"I think a mistake some small churches make is trying to cover all the bases with a large variety of programs to reach every group. Sometimes you have to intentionally limit yourself until you grow to the point that you can support the extra programs with the needed time, money, space, and people.

"One of the most difficult decisions that a small church and its pastor can make is to prayerfully and explicitly define their philosophy of ministry and target population group and then stick with it.

"I may have now dug myself a hole, so let me explain: If the population group being served by your church is group X, and your philosophy of ministry is shaped by that and everything you have done is structured to minister to group X, then when two or three people from group Y walk in the door, you don't change things around just to accommodate those two or three. If you do, you can become, in the picture painted by James 1:6, a pastor (or church) driven by every wave and tossed by the wind. This is a much bigger temptation in a small church than in even a medium-sized church. And it can lead to frustration and burnout."

Another List of Why Pastors Resign

Pastors resign from their churches for various reasons, ranging from personal to professional. Some common reasons include:

A week of reflecting on what the Bible has to say about pastors

Day 1

Scripture Reading -- 1 Thessalonians 2:1-6

"We speak as those approved by God to be entrusted with the gospel. We are not trying to please people but God, who tests our hearts." (1 Thessalonians 2:4, NIV).

A Faithful Pastor

Having the "mind of Christ" (Philippians 2:5) is the only adequate antidote to the ego-building poison of people-pleasing. But the unhurried solitude necessary for spiritual growth and heart testing is too often squeezed out of the pastor's schedule. Thus robbed of his spiritual refueling, the pastor easily succumbs to the flattery of his own parishioners . . . and in the process is unfaithful to his divine calling.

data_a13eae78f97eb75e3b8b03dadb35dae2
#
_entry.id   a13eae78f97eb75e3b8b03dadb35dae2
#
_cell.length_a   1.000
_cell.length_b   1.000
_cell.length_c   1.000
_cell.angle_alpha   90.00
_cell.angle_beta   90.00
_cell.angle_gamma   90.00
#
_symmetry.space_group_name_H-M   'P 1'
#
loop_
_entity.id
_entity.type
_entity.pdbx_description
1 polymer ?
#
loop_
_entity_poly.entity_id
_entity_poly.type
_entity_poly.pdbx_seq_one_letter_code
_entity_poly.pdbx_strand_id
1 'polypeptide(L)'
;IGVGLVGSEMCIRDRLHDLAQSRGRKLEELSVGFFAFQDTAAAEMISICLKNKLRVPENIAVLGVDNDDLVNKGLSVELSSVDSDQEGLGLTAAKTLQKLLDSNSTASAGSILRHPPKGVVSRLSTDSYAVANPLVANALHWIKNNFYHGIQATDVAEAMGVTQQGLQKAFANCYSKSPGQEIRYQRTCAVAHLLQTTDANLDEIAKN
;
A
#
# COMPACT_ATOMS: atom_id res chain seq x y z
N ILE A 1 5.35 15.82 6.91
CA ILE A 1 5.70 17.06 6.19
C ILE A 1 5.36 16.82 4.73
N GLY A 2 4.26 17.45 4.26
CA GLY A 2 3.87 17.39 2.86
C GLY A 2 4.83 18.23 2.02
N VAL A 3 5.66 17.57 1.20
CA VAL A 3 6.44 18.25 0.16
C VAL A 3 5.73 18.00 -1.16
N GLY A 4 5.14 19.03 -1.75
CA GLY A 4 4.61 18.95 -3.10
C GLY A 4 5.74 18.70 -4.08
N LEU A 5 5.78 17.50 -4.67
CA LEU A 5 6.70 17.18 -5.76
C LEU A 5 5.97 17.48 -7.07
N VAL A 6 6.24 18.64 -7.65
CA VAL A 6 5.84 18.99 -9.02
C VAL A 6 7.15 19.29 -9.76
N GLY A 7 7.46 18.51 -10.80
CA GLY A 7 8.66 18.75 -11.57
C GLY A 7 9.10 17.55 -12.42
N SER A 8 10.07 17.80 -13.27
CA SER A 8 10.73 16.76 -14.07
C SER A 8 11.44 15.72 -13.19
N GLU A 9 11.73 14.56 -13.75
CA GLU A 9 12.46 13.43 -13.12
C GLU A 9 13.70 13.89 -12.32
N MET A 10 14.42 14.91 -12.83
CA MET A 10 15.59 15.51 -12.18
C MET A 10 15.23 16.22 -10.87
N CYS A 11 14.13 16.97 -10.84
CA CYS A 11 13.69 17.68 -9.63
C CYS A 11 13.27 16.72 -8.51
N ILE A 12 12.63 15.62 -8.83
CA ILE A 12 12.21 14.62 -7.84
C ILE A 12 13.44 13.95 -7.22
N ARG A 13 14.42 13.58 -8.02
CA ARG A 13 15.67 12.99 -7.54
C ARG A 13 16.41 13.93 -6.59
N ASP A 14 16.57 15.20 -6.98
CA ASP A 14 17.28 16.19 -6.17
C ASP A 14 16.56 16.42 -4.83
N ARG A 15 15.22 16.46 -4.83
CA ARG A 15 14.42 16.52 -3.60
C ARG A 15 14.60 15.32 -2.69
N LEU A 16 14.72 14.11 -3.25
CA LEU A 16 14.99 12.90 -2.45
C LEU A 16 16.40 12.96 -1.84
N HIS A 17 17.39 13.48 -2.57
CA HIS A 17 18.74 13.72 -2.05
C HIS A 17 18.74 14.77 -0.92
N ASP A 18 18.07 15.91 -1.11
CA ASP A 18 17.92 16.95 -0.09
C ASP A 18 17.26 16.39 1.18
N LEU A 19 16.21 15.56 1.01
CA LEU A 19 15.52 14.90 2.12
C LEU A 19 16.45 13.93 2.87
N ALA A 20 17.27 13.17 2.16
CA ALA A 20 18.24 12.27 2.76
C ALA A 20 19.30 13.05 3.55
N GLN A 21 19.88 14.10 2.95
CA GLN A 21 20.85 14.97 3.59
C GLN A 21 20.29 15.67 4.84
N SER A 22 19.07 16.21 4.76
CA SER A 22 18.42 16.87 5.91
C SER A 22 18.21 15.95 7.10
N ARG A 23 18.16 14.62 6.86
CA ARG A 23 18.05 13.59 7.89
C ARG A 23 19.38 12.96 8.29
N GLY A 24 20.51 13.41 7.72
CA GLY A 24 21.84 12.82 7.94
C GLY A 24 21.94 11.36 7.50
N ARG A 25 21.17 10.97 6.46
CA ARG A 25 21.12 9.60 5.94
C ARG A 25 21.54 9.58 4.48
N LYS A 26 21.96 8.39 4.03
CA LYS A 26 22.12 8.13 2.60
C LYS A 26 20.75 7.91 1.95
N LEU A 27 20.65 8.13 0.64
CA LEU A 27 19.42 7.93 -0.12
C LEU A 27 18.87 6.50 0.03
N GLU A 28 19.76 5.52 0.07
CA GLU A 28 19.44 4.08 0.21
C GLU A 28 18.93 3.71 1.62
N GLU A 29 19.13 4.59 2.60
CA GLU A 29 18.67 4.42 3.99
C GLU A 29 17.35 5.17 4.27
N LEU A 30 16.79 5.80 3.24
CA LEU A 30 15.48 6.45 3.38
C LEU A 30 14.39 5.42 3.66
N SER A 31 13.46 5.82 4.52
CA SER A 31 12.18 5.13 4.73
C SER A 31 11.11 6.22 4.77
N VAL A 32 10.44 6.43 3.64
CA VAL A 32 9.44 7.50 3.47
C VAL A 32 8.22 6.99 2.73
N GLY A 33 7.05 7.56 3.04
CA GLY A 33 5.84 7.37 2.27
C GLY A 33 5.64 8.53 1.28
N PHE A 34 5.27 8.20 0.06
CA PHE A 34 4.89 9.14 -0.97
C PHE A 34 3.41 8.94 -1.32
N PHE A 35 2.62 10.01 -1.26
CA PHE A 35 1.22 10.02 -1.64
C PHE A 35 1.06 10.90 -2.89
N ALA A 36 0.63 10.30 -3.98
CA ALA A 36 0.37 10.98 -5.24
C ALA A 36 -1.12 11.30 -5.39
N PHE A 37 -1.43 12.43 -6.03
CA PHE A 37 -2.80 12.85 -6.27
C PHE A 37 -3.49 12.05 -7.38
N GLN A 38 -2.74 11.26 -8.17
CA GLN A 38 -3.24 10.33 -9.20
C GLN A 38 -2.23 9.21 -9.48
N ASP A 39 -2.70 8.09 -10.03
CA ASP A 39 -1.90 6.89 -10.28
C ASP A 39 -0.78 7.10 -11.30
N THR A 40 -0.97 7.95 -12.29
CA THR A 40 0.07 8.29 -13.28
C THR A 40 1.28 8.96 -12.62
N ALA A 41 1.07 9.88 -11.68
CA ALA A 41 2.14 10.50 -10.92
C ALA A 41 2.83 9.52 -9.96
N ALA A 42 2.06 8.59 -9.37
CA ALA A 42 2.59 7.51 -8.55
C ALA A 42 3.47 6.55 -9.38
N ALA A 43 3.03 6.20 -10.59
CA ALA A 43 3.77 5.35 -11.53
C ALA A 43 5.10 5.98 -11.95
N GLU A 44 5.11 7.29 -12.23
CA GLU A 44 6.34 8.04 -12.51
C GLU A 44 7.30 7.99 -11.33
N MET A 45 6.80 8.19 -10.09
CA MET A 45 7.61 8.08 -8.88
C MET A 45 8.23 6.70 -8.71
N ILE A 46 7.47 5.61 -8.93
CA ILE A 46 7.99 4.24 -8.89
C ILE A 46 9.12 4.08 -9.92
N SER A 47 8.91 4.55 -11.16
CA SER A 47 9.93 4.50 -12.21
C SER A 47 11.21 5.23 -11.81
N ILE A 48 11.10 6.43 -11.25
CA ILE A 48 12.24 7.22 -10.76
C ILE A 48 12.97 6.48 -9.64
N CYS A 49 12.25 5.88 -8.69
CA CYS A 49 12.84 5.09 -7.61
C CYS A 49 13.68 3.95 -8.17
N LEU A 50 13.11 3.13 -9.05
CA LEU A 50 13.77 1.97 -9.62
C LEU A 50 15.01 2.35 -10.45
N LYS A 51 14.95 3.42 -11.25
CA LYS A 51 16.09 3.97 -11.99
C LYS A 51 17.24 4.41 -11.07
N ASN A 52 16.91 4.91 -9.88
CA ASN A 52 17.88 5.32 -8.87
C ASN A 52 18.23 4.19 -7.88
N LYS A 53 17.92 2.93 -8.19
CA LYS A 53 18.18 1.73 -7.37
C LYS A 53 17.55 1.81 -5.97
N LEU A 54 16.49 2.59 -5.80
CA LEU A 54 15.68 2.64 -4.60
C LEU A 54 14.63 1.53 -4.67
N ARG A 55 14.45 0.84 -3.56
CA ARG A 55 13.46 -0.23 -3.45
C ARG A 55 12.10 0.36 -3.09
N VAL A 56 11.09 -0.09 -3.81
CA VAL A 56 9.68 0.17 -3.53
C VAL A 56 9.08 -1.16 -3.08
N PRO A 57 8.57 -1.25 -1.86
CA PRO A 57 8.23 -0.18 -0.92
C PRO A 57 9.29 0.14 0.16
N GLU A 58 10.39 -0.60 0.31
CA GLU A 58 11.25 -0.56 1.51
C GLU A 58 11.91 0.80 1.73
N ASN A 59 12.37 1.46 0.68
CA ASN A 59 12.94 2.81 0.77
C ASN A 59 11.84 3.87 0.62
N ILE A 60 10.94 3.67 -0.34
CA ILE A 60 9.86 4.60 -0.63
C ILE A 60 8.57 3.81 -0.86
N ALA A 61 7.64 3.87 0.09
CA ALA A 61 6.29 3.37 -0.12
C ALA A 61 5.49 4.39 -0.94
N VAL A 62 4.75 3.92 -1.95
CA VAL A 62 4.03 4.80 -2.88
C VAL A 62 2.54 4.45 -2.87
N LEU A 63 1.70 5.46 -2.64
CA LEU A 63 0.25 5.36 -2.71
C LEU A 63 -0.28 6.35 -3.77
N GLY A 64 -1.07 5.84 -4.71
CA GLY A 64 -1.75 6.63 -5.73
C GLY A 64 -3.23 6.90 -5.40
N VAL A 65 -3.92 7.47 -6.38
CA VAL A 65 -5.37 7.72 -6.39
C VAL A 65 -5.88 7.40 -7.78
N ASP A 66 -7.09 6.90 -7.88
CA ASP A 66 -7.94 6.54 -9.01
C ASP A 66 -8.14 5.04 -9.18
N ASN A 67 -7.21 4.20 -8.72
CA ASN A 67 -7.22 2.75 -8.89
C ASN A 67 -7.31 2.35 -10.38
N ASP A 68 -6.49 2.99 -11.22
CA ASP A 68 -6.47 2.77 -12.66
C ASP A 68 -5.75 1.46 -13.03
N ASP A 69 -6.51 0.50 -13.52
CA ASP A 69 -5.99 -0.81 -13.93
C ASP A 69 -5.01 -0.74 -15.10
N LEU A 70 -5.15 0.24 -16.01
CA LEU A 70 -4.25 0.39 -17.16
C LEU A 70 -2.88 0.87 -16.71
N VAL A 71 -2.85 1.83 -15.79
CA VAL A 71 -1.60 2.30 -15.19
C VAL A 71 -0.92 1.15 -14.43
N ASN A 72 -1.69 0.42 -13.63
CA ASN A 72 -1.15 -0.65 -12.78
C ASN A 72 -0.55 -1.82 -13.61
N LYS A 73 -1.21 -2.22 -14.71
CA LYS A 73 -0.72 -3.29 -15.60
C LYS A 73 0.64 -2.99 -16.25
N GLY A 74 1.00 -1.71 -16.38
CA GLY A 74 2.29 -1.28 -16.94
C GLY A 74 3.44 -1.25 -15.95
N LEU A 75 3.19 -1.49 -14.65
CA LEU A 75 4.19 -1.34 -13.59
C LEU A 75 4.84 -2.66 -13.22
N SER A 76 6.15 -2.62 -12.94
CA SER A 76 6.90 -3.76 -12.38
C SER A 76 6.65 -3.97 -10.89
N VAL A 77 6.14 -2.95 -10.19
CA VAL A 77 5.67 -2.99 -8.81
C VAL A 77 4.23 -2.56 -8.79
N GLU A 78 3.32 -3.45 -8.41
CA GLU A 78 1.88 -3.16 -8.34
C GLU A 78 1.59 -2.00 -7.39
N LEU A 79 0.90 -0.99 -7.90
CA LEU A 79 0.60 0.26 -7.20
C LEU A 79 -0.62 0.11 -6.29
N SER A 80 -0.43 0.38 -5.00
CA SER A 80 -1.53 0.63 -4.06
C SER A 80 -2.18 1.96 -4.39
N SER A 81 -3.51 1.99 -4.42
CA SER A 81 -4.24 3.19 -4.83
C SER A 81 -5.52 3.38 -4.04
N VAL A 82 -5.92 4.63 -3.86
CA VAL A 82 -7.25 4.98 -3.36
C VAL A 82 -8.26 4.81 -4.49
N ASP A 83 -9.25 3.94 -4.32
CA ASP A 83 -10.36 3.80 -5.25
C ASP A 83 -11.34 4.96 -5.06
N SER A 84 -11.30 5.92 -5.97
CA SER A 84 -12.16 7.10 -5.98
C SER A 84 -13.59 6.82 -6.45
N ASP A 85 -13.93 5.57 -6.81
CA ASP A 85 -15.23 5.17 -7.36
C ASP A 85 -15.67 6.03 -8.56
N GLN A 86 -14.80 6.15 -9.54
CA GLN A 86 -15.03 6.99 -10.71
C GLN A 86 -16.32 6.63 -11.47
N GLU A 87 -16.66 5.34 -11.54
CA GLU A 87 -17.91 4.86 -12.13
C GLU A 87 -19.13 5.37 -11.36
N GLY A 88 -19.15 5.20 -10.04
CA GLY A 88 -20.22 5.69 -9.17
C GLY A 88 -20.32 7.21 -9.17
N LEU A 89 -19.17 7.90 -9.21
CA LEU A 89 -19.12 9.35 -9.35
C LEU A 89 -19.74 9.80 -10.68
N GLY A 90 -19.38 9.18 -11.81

My favorite pastors are those who I knew had spent hours on the mountaintop alone with God before they ever stepped into the pulpit. What flowed out was not a few things scraped together on Saturday evening, but the overflow of a rich devotional life.

A study by sociologist Samuel Blizzard showed that the typical American minister devotes 50 percent of his time and energy to his work as an "executive." The temptation for every pastor is to use this time-gobbler to excuse inadequate Bible study and intercessory prayer.

David Livingstone wrote in his journal at the age of 39 that he had long made it a habit to "approach God in secret with as much reverence as in public." That's the key to being a faithful pastor. Lay leaders must insist on it.

A prayer for your pastor: "Lord, help my pastor this week to enter an even richer relationship with You in unhurried meditation, Bible study, and prayer. Help my pastor to concentrate on pleasing You instead of me."

Discussion questions

  1. Why might it be important for pastors to have unhurried time alone for spiritual growth and heart testing? What might be some negative consequences of pastors not having this time in their schedules?
  2. How can pastors balance the desire to serve their congregation while staying true to their divine calling?
  3. What might lay leaders do to make sure pastors have adequate time for Bible study, meditation, and prayer?
  4. How can pastors ensure that their sermons are not just a few things scraped together on Saturday evening but rather the overflow of a rich devotional life?
  5. What are some practical steps pastors can take to deepen their relationship with God and enrich their devotional life?

Takeaways from 1 Thessalonians 2:4